By Diana Freundl
Huda, Nadia and Selvi-all converts to Islam, standing outside the Taipei Grand Mosque in Taiwan, after a noon prayer service, said their faith had given them strength. It was a list of questions that brought Huda to the Taipei Grand Mosque. "Why can't they eat pork? Why must women cover up? And why, if men can take four wives, can't women take four husbands?"
After enrolling in a six-week course on the fundamentals of Islam, she found her answers, and she found religion. "When I first heard about the course, I told myself, 'This is your time to learn something new.' I discovered how to live my life according to the Qur’an, and now I feel very peaceful," she said.
While stories of suicide attacks and beheadings permeate news coverage from Afghanistan and the Middle East, Taipei Grand Mosque Imam Ma Shiao-chi said the number of people visiting the mosque with questions about Islam had increased.
"The news always highlights the bad things. About 90 per cent of the news is negative. They hear stories about people getting their heads cut off and think Islam is a bad religion. They know very few things about Islam. They want to know what makes people do these things," he said.
Their reasons for converting to Islam vary, but these women are finding freedom in Islam.
Most of those going to the mosque are women, he said. Whether they were born into a non-practising Muslim family, converted for marriage, or, like Huda, are simply curious to learn more about the religion, the women Ma meets wanted to better understand the role of women in Islam.
Perhaps they have no intentions of converting, Ma said, but at least they take the time to dispel a few stereotypes about the religion.
Some, however, do convert. As a teenager, Sana researched various religions and recalls visiting several temples, but it was Islam that appealed most to her. "So many things led me to feel Islam was the right religion. Even, when I was a child, I never liked to eat pork," she said.
After living in Pakistan with her husband and children for eight years, Sana said she is now re-adjusting to being part of a minority religion in Taiwan.
Taiwan has an estimated 130,000 Muslims, less than half of which are Chinese-Muslims.
"I am Chinese and I am Muslim," said Sana giving the example of wearing a white headscarf, a colour often associated with death in Taiwan.
Sana and Huda describe wearing the hijab as an honour and affirmation of their faith. They agreed, however, that while its purpose is to prevent unwanted attention to their bodies, it in fact often draws more attention. This they said is part of learning to live in a non-Muslim society.
Likewise, Huda, who works in an international trading company, was originally told she could not wear her hijab to work, as it might make clients uncomfortable. "Eventually my colleagues and boss accepted it. It took time, but they know being Muslim is an important part of my life," she said.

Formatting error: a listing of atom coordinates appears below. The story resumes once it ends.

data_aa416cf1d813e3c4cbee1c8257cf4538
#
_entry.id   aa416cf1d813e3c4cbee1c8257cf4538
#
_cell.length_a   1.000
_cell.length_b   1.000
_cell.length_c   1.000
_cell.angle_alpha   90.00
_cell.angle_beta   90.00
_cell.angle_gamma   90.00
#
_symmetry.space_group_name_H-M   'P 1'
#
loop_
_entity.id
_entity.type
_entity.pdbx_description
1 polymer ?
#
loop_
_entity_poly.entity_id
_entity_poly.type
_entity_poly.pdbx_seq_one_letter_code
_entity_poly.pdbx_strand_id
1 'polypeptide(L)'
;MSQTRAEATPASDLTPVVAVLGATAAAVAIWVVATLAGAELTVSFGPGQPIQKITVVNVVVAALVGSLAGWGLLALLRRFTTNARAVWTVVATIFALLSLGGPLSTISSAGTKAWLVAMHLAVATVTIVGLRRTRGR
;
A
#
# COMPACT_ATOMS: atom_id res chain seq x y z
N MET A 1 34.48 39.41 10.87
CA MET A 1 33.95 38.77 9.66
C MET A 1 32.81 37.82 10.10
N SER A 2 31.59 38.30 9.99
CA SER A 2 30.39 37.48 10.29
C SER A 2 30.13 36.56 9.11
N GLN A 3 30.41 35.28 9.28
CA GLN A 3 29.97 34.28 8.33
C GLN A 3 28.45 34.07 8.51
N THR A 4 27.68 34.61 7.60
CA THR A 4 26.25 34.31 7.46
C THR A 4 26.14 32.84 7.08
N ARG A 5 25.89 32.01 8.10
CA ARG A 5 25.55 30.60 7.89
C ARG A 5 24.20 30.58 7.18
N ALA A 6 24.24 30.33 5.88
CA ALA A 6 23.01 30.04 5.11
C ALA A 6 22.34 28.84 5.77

While he criticised the unfair portrayal of Islam in the media, Ma said Muslim practitioners in Taiwan experience little persecution from the public. One reason, he said, might have to do with the small number of followers. "We are very few, so we are not really a risk to them," he said.
The majority of Chinese practising Islam are second-and third-generation Muslims, whose families came to Taiwan with the Chinese Nationalist Party (KMT) in 1949. As years passed, people started to relax their religious observations, Ma said.
"A lot of Muslims in Taiwan were born Muslim, but not all of them pray every day. But Islam is a lifestyle. You need to do the Muslim practices [the Five Pillars of Islam] or else it is easy to lose the religion," he said.
Nadia was born into a non-practising Chinese-Muslim household. Following in her sister's footsteps, she made the transition to a more pious observance during college. As she learned more about the religion, she began to dress more conservatively, covering all but her face and hands. "It was just an outfit on the outside, but it changed my life on the inside. I felt more confident," she said.
In addition to Muslims rediscovering their lost faith, Ma said most women embracing Islam in Taiwan do so for marriage. Of the 20 new converts last year 12 were for marriage, he said.
According to the Qur’an, a Muslim man can marry a woman from a monotheistic religion (Christianity, Islam and Judaism), but he is prohibited from marrying a woman from a polytheistic religion (Buddhism, Taoism, Hinduism, etc.).
Marriage is how Aisha entered Islam 20 years ago. "In the beginning it was just for marriage. I could accept that there is only one god and not eat pork. I couldn't wear the hijab," she said.
A decade later she started reading the Qur’an, attending classes and wearing the headscarf and feels her relationship with her husband is better for it. "Now we have the same way of looking at things. I can communicate better with my husband," she said.
Each of the women said Islam places a large emphasis on respect and equality for women. One of the most debated gender issues in the Qur’an is the tradition that allows Muslim men to take four wives.
Sana said she would find it difficult to share her husband with another woman, but noted the practice is not exclusive to Islam.
"My (non-Muslim) father had three wives, but not the legal way. This hurt my mother and me a lot. He never asked my mother and he never treated all of his children the same," she said.
"Even if I agreed to a second marriage (of my husband), there are many rights to protect me and my property. He must still provide for me and our children," Sana said.
The women and the Imam said the conditions under which a man is permitted to take four wives make it virtually impossible for him to do so. As it is necessary that the husband must treat each of his wives equally; both financially and intimately.
By Diana Freundl